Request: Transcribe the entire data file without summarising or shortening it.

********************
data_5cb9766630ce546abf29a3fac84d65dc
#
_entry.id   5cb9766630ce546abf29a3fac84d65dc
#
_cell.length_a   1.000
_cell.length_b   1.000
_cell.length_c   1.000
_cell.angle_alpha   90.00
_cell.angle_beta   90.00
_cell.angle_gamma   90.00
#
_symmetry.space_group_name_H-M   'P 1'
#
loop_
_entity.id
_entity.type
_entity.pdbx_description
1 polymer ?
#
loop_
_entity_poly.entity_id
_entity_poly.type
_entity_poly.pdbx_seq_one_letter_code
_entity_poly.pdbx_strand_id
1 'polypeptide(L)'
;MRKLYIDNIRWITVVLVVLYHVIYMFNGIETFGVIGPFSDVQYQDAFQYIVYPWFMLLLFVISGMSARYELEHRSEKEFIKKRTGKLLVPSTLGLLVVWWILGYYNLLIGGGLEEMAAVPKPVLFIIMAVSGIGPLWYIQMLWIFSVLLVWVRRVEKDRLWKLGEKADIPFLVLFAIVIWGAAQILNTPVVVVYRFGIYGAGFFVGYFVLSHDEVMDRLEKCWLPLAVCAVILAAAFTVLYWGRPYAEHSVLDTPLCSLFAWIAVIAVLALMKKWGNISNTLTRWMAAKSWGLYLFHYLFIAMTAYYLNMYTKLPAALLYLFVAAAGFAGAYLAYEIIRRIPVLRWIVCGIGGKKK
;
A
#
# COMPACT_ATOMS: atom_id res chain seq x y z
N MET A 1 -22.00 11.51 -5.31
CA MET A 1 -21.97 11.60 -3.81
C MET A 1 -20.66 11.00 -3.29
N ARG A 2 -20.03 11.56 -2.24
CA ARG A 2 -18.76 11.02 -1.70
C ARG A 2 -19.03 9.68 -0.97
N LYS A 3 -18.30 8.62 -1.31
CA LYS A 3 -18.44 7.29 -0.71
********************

data_5cb9766630ce546abf29a3fac84d65dc
#
_entry.id   5cb9766630ce546abf29a3fac84d65dc
#
_cell.length_a   1.000
_cell.length_b   1.000
_cell.length_c   1.000
_cell.angle_alpha   90.00
_cell.angle_beta   90.00
_cell.angle_gamma   90.00
#
_symmetry.space_group_name_H-M   'P 1'
#
loop_
_entity.id
_entity.type
_entity.pdbx_description
1 polymer ?
#
loop_
_entity_poly.entity_id
_entity_poly.type
_entity_poly.pdbx_seq_one_letter_code
_entity_poly.pdbx_strand_id
1 'polypeptide(L)'
;MRKLYIDNIRWITVVLVVLYHVIYMFNGIETFGVIGPFSDVQYQDAFQYIVYPWFMLLLFVISGMSARYELEHRSEKEFIKKRTGKLLVPSTLGLLVVWWILGYYNLLIGGGLEEMAAVPKPVLFIIMAVSGIGPLWYIQMLWIFSVLLVWVRRVEKDRLWKLGEKADIPFLVLFAIVIWGAAQILNTPVVVVYRFGIYGAGFFVGYFVLSHDEVMDRLEKCWLPLAVCAVILAAAFTVLYWGRPYAEHSVLDTPLCSLFAWIAVIAVLALMKKWGNISNTLTRWMAAKSWGLYLFHYLFIAMTAYYLNMYTKLPAALLYLFVAAAGFAGAYLAYEIIRRIPVLRWIVCGIGGKKK
;
A
#
# COMPACT_ATOMS: atom_id res chain seq x y z
N MET A 1 -22.00 11.51 -5.31
CA MET A 1 -21.97 11.60 -3.81
C MET A 1 -20.66 11.00 -3.29
N ARG A 2 -20.03 11.56 -2.24
CA ARG A 2 -18.76 11.02 -1.70
C ARG A 2 -19.03 9.68 -0.97
N LYS A 3 -18.30 8.62 -1.31
CA LYS A 3 -18.44 7.29 -0.71